The portion of a righteous man is directly of an opposite nature. He trusts in God. "The Lord is the portion of mine inheritance." Psalms xvi. 5, lxxiii. 26, cxix. 57, "I cried unto thee, O, Lord; I said, thou art my refuge and my portion in the land of the living." cxlii. 5. Lamen. iii. 24.
Warburton is clearly of opinion, that this passage (Psa. xvii. 13, 14) has no reference to the future state. See Div. Leg. Book vi. Sec. 3; and Dr. A. Clarke gives the passage a similar interpretation in that respect. See his Com. on the place.
XV. "But the wicked shall perish; and the enemies of the Lord shall be as the fat of lambs; they shall consume; into smoke shall they consume away." Psalms xxxvii. 20. "The transgressors shall be destroyed together; the end of the wicked shall be cut off." Ver. 38.
Strong and Hawes, with several others, adduce these passages as proof of endless misery. But how weak are such attempts to sustain that cruel and unscriptural doctrine ! This is the common language employed by the sacred writers to describe the trouble and vanity of wicked men in this life. "When it goeth well with the righteous, the city rejoiceth; and when the wicked perish there is shouting." Prov. xi. Shall this be fulfilled in the immortal- state? or does it take place in this world? The sinful prodigal perished when he left his father's house. Luke xv. 11. The scriptural sense of the word perish is to sink, to fail, to be overcome, to be driven away, to be disappointed, to be slain in battle, &c. &c. All these things happen to the wicked in the present life. The word consume has the same sense. "I will consume them by the sword, and by the famine, and by the pestilence." Jer. xiv. 12. The same may be said of the phrase destroy. Thus Moses describes God's overthrow of the Egyptian hosts. "In the greatness of thy excellency thou hast overthrown them that rose up against thee; thou sentest forth thy wrath which consumed them as stubble. ***** My lust shall be satisfied upon them; I will draw my sword, my hand shall destroy them.' Exodus xv. 7-9. This is explained further by ver. 10. "Thou didst blow with thy wind, the sea covered them; they sank as lead in the mighty waters."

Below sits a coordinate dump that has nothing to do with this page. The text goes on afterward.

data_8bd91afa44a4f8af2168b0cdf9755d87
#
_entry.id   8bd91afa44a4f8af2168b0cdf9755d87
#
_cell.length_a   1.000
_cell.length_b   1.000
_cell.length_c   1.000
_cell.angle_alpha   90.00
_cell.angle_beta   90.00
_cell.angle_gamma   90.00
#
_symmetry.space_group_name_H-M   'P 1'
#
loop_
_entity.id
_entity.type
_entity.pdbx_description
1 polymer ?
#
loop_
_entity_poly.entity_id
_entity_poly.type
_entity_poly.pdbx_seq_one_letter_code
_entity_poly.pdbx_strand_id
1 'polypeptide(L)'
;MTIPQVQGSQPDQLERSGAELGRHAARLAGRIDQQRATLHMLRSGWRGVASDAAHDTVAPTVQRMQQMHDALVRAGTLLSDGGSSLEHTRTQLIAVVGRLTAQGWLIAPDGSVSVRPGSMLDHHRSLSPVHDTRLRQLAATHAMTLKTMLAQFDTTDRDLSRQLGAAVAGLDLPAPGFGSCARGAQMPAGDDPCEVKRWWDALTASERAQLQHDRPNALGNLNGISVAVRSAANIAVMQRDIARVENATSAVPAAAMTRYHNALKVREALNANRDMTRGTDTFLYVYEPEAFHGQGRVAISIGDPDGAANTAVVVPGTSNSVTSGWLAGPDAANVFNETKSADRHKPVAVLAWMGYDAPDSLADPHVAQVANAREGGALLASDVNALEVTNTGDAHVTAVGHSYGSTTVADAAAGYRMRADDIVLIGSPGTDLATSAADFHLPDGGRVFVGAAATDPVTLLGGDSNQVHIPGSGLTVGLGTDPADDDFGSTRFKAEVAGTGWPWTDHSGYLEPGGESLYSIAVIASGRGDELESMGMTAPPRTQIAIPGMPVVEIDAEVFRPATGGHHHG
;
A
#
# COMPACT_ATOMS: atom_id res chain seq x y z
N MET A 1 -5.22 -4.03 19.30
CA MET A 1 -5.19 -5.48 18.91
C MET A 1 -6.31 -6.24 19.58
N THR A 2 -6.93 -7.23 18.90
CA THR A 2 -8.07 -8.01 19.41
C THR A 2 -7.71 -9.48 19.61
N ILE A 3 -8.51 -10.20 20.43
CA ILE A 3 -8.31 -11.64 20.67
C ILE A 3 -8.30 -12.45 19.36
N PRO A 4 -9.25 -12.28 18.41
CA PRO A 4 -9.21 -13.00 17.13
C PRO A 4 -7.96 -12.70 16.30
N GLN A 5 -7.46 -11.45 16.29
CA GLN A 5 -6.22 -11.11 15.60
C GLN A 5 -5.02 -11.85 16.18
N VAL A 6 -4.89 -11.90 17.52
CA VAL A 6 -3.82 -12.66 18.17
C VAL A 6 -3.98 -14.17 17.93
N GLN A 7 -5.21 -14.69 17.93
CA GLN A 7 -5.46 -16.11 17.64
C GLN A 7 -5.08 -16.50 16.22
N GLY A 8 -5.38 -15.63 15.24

How can it be doubted, that all the terms employed in the passage before us, are used by the sacred writers to describe the overthrow and punishment of the wicked in the present life?
We call upon the writers who adduce these passages in support of the doctrine of endless misery, to bring
forward some text like this: The wicked shall perish in the immortal state; into smoke shall they consume away in the immortal state; the transgressors shall be destroyed beyond the grave; the end of the wicked shall be cut off in eternity. They ought at least to adduce one passage which speaks of the punishment of the wicked, in which it is evident the punishment must necessarily be confined to the immortal existence. We ask for one such text.
XVI. "Like sheep they are laid in the grave; death shall feed on them; and the upright shall have dominion over them in the morning; and their beauty shall consume in the grave from their dwelling. But God will redeem my soul from the power of the grave; for he shall receive me." Psalms xlix. 14, 15.